Your budding Picasso’s works of art deserve a proper display! Encourage them with a kid’s art display that will be both attractive and show your pride in their work.
In my craft room makeover, I am happy to share the space with my son as he works alongside me on homework, doodles, and building lego villages. Like most proud mommas, I could probably wallpaper an entire room with just his favorite artworks. Of course, I want him to feel pride in his art (while saving our poor fridge from looking like a mummy).
As part of that makeover, I wanted to display some of his original artwork on the walls and found a really fun way to showcase it in a kid’s art display (more on that in a minute). It is really easy, but I also want to give you some of the best ideas I have seen around the internet to show off those heartfelt creations.
Children’s Artwork Display Ideas
Years ago, when I made my son’s gallery wall, there weren’t many options so we had to make one. But times have changed! These are my favorite ideas you can use to create a kid’s art gallery wall or mix and match with our tutorial below for a custom display.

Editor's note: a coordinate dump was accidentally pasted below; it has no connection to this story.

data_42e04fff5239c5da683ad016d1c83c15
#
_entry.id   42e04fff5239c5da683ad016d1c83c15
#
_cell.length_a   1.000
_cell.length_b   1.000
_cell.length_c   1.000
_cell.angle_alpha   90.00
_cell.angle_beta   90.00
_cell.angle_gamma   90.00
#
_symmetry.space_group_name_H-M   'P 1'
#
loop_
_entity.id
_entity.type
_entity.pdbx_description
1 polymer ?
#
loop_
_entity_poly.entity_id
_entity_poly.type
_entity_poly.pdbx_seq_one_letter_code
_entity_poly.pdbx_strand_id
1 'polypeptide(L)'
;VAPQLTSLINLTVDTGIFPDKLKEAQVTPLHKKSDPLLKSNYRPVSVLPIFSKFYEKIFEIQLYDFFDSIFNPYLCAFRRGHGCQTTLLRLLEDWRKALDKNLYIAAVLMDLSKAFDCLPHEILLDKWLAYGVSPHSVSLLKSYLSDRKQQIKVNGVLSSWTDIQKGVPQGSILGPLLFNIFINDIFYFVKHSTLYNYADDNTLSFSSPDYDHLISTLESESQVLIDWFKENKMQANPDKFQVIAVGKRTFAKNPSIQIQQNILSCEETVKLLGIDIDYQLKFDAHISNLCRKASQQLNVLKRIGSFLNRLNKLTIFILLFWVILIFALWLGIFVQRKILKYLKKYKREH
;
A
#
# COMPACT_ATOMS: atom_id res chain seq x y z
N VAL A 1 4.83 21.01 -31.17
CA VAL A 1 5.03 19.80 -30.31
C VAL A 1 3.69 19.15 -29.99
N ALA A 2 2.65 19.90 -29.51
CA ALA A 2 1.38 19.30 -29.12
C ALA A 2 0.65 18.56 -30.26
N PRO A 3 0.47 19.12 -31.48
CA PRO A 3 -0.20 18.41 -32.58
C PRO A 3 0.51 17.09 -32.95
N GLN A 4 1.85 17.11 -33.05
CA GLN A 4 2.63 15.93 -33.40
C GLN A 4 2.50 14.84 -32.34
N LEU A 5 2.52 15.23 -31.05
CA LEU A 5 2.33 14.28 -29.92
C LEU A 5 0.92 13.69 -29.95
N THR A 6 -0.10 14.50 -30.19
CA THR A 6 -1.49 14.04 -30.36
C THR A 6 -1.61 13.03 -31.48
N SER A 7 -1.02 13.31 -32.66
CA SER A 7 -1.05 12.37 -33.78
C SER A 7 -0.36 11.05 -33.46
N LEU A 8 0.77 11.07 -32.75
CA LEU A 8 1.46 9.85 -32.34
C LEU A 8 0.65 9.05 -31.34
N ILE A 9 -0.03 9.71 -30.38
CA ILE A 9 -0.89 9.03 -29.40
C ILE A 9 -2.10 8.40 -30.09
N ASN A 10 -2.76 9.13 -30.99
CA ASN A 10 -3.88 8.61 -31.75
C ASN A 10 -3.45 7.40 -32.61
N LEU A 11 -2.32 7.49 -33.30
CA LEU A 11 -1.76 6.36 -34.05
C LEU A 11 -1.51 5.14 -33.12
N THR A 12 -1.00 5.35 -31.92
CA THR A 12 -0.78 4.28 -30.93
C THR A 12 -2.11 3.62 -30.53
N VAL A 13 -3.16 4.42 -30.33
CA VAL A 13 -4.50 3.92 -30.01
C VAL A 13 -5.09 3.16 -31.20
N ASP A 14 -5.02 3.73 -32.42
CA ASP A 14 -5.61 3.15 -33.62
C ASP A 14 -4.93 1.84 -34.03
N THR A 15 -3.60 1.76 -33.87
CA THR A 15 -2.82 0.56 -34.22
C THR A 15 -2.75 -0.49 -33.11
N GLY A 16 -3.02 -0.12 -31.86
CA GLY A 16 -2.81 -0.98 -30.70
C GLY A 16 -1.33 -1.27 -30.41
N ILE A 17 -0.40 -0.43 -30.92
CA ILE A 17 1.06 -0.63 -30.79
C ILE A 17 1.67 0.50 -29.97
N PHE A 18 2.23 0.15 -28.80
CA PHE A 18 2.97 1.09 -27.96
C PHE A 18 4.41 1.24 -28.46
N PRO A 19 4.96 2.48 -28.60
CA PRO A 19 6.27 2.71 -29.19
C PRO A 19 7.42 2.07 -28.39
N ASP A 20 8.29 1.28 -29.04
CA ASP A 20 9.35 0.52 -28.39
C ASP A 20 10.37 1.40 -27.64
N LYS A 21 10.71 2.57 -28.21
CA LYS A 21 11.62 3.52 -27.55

Oversized Photo Holders – Includes 25 clips and mounting hardware to make it so easy to hang! I have also seen cork boards used in much the same way.
Personalized Sign with Wooden Clothespins – The clothespins are actually glued to the surface here rather than hung by string, which means the string won’t bend. The sting in the photo is only decorative.
White Clamp Style – Powerful magnets secure the artwork between the two wooden slats, which separate easily to allow for a frequent rotation of their latest and greatest creations.
Steel Rod Hanging Apparatus – Make your child feel special by displaying art projects, photos, greeting cards and other family keepsakes on the hanging clips, which cascade down or you can buy multiple rods. Wire cable can support 30 LBS and the mounting cylinder brackets have a contemporary chrome finish.
How We Built Our DIY Kid’s Art Display
- 1 x 6 boards (we bought 1 4-foot board and 1 8-foot poplar board, cut in half)